I’ve been thinking a lot about Howard Ashman recently. For the book I’m working on I’ve been revisiting The Little Mermaid and, with the live-action Beauty and the Beast released this weekend, I’ve been listening to the soundtrack from the original animated film too. A lot of Ashman’s songs are the soundtrack to my childhood. They connected with me for reasons I wouldn’t figure out until I was much older, but they still remain some of my favourite songs of all time.
Ashman was born in Baltimore, Maryland, in 1950. He studied at Boston University and Goddard College, and received a Masters from Indiana University in the mid-seventies. He moved to New York in 1974 and began writing plays then, in 1977, took a job as the Artistic Director for the WPA Theatre. It was in 1982, however, that Ashman got his big break with Little Shop of Horrors, where Ashman wrote the lyrics while his life-long career collaborator, Alan Menken, wrote the music. The off-Broadway musical premiered in 1982 to rave reviews. The plot, based on an old sci-fi B-movie, follows a young man, Seymour, as he deals with a man-eating plant. The musical played for five years, and has been performed all over the world and is popular with high schools.
Ashman’s personal life and his work were strongly connected. In the song Somewhere That’s Green Audrey, the female lead, sings about escaping to a better place, to get away from Skid-Row to a place where she can be with Seymour at last, in an ideal American home, and can live the lush American family life she longs for. Ashman was with his long-term partner, Bill Lauch, from 1973 and it’s not hard to see after nearly 10 years with a man he loved that he might crave what Audrey does. Things like…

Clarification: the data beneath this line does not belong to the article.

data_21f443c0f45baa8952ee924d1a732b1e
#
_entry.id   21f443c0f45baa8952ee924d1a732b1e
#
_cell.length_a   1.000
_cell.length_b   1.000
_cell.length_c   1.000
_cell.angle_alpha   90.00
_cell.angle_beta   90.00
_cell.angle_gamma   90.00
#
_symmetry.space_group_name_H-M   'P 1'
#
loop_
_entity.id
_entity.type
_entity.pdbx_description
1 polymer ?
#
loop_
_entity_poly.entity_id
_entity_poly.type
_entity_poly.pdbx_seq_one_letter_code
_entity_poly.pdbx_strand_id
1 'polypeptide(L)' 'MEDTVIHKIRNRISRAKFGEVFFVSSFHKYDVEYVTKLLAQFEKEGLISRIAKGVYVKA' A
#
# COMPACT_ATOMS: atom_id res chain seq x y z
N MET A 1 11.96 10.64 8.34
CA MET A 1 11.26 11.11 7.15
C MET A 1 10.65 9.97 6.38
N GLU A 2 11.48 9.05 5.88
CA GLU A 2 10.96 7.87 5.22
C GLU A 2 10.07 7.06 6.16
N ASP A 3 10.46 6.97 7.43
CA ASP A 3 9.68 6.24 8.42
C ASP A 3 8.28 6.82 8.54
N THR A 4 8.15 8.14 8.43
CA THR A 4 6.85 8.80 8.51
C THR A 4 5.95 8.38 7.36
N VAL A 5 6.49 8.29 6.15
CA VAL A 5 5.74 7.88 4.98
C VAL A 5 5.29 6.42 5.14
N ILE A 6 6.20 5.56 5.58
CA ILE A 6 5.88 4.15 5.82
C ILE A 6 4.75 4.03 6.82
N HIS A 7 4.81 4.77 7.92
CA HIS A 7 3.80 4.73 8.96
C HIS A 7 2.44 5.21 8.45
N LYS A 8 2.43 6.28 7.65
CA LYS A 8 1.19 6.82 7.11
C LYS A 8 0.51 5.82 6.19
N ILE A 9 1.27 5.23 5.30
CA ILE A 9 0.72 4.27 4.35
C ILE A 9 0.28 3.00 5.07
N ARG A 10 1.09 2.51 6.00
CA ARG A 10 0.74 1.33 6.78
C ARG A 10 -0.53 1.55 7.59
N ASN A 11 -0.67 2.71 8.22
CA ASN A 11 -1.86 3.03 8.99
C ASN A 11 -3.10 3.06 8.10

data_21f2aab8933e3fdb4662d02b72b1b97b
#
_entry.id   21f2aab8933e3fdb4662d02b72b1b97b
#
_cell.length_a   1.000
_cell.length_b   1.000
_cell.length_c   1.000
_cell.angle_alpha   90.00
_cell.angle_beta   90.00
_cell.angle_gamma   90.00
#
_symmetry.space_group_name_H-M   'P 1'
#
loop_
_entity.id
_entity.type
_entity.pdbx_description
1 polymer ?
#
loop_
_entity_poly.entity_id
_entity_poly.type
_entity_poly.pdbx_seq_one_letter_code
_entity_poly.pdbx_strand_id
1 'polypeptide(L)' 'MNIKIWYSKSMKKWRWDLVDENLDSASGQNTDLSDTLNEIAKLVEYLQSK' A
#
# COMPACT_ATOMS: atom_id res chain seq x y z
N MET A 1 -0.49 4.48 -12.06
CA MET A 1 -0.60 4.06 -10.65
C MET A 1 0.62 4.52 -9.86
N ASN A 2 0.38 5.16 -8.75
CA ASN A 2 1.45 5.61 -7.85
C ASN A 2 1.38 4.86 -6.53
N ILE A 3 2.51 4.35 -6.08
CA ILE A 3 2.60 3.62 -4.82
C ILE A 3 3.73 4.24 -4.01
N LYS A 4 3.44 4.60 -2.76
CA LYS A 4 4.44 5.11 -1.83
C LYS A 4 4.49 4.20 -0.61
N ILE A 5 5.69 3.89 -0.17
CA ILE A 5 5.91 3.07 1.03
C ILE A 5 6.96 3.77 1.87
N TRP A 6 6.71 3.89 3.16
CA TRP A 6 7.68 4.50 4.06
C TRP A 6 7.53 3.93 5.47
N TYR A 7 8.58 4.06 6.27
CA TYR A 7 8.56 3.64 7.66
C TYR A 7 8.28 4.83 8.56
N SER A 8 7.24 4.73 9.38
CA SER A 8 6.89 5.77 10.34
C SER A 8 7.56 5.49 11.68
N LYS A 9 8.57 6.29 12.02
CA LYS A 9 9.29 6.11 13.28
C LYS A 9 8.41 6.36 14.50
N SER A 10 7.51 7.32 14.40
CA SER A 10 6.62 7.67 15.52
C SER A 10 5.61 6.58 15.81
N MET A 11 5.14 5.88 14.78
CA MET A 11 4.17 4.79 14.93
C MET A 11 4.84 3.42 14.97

A matchbox of our own / A fence of real chain link /A grill out on the patio / Disposal in the sink / A washer and a dryer and an ironing machine / In a tract house that we share / Somewhere that’s green.
All of which are fairly normal yet to Audrey, a woman in an abusive relationship and living on the wrong side of town, they’re everything she doesn’t have but desperately wants. They might also be everything a gay man, who has been denied normality.
In 1986 Little Shop of Horrors was adapted for the screen. Directed by Frank Oz and starring Rick Moranis, Steve Martin, Ellen Greene, and Billy Murray, the film was a minor success and has become a cult-classic as the years went on. The film was nominated for two Golden Globe and two Oscars including a Best Original Song nomination for Ashman, along with Menken, but he lost out to ‘Take Your Breath Away’ from Top Gun.
When Ashman was coming off Little Shop of Horrors he was in high demand. All of his projects were laid out in front of him, one of which was the Tina Turner biopic, but he chose to do an animated musical about a little mermaid.
When Ashman took the job at Disney he was different from everyone else in the animation department. The animators considered themselves to have nothing in common with this Jewish, gay, musical theatre fan who was now working closely with them. But, Ashman has a very clear vision of what Disney animation could be. He gathered all the animators and writers together into one small screening room to explain his thought process, how he was going to work, what the animated musical could be. He gave an oral history of the American musical and the Disney animated film, and how they intersected and how he believed the two mediums were intrinsically connected. In that small room, Ashman sold the idea that the Disney animated movies, moving forward, should be musicals. This was the beginning of what many call the ‘Disney Renaissance.’
Though, his work at Disney differed from his work on Little Shop of Horrors he still infused himself into his lyrics. When he was working on The Little Mermaid Ashman was diagnosed with Aids. This new way of life, when teamed with the similar themes from Little Shop of Horrors, gives Part of Your World whol a new significance. At the time Aids was ignored by the mainstream, a lot of people were dying and they were being shunned and ignored. Some even saw it as ‘Gods Gift to Fags’. So when you look at the lyrics in this light it changes their meaning…
Up where they walk, up where they run / Up where they stay all day in the sun / Wanderin’ free, wish I could be / Part of that world